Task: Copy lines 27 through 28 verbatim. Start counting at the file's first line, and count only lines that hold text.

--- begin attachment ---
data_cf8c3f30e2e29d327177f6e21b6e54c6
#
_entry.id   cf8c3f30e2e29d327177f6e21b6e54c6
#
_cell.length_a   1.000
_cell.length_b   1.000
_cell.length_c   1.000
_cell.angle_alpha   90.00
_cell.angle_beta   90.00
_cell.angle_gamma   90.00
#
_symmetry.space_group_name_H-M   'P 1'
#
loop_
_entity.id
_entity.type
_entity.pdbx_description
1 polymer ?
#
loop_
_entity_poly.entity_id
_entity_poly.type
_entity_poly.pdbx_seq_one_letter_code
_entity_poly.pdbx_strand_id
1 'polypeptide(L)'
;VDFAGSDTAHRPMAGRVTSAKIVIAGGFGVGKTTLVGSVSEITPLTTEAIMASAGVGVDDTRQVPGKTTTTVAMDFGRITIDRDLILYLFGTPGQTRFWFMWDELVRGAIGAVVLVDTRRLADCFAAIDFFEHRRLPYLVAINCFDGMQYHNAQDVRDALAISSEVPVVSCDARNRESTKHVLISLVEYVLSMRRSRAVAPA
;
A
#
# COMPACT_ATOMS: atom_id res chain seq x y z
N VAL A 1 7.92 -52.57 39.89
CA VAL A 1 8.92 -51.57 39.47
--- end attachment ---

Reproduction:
;
A